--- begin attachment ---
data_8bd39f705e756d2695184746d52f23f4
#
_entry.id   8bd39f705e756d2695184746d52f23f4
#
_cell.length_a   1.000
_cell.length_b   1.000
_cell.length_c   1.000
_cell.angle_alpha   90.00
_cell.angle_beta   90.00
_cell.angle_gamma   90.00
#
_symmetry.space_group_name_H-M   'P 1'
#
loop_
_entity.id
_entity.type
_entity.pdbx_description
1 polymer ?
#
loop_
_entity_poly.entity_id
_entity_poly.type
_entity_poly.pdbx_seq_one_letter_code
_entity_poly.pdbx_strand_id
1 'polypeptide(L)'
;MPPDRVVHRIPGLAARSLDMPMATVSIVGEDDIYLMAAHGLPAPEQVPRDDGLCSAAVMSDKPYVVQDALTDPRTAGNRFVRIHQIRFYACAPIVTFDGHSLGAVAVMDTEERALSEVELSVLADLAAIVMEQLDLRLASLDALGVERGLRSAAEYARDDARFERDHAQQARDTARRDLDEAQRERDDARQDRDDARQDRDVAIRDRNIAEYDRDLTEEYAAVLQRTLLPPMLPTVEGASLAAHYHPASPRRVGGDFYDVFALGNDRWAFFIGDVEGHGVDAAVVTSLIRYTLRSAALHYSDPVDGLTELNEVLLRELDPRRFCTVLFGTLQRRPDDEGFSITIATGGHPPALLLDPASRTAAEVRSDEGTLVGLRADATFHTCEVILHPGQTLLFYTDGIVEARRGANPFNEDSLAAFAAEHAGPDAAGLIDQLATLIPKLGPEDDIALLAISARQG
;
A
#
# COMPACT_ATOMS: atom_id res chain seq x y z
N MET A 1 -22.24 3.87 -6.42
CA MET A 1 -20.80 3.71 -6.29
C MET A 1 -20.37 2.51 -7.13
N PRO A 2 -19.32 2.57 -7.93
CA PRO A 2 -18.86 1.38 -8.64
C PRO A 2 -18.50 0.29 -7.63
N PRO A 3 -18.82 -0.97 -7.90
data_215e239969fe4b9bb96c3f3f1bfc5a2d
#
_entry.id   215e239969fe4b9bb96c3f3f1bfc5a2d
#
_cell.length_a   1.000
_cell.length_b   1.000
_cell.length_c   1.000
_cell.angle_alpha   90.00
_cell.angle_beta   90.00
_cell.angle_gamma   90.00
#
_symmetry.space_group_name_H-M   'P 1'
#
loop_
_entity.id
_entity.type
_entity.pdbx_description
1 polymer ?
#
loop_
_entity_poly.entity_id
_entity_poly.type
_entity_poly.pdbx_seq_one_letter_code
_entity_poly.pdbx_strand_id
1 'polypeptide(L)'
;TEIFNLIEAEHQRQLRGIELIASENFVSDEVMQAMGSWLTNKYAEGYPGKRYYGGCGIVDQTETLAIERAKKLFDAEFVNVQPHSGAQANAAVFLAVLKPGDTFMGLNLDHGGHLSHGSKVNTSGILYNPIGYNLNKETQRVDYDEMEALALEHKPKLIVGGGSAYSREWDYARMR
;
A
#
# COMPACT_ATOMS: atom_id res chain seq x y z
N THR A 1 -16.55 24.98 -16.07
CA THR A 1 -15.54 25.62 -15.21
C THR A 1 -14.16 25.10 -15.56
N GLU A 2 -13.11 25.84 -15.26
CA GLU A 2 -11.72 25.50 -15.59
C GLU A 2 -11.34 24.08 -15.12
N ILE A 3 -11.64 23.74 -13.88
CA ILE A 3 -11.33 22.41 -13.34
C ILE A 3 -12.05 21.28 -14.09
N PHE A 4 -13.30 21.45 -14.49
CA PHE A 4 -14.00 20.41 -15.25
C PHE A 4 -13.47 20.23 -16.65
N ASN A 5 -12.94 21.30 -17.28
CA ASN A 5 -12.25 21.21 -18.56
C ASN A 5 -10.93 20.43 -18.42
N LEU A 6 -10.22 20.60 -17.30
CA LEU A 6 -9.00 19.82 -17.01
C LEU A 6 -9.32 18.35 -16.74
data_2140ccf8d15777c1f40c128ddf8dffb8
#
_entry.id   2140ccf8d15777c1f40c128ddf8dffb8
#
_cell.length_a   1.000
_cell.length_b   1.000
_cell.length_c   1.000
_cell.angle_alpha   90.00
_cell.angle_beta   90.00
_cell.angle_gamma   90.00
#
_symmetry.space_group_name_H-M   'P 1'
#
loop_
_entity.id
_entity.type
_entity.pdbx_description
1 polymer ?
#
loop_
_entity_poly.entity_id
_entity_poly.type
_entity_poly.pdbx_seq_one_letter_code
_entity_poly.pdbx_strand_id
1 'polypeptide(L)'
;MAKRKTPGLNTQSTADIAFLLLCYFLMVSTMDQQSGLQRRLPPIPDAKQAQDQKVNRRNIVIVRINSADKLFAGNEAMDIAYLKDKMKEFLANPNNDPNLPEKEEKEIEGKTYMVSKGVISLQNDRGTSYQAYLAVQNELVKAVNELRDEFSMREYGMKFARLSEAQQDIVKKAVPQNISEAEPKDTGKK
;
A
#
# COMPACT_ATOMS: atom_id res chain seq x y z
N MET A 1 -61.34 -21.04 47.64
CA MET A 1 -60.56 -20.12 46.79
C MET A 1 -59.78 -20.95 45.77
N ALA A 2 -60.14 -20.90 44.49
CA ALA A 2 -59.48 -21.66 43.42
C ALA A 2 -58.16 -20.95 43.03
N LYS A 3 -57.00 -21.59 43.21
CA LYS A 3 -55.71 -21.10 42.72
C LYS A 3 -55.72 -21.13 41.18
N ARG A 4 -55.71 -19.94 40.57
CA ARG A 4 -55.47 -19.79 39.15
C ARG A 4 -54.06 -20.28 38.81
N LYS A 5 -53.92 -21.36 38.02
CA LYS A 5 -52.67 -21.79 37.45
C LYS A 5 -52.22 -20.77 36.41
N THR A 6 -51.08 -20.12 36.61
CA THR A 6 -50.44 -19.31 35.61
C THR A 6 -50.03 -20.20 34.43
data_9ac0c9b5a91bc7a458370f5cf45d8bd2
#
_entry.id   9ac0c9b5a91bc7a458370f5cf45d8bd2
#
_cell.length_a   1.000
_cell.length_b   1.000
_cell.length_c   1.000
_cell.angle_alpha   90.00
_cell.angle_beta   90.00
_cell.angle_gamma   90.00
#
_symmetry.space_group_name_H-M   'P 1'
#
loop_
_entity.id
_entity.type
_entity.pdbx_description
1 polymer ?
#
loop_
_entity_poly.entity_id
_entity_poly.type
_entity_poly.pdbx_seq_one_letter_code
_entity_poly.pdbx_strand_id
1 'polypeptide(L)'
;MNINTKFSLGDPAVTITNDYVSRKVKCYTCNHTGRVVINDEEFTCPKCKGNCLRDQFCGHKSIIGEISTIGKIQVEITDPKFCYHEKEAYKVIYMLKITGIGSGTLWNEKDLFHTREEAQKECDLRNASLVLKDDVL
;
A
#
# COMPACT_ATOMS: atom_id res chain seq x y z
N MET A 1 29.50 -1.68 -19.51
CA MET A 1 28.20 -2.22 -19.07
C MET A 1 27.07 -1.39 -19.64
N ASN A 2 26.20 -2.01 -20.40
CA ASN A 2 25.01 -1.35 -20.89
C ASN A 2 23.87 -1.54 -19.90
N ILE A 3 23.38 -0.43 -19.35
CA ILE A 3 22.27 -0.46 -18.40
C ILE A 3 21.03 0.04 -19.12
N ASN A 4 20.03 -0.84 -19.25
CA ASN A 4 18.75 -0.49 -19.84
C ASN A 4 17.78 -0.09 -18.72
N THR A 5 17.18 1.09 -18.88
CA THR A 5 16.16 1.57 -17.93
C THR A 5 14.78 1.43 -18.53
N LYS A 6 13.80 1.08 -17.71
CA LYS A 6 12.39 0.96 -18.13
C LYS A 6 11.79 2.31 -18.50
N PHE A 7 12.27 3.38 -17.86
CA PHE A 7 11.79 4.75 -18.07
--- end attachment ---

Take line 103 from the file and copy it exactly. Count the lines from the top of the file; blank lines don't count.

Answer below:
1 polymer ?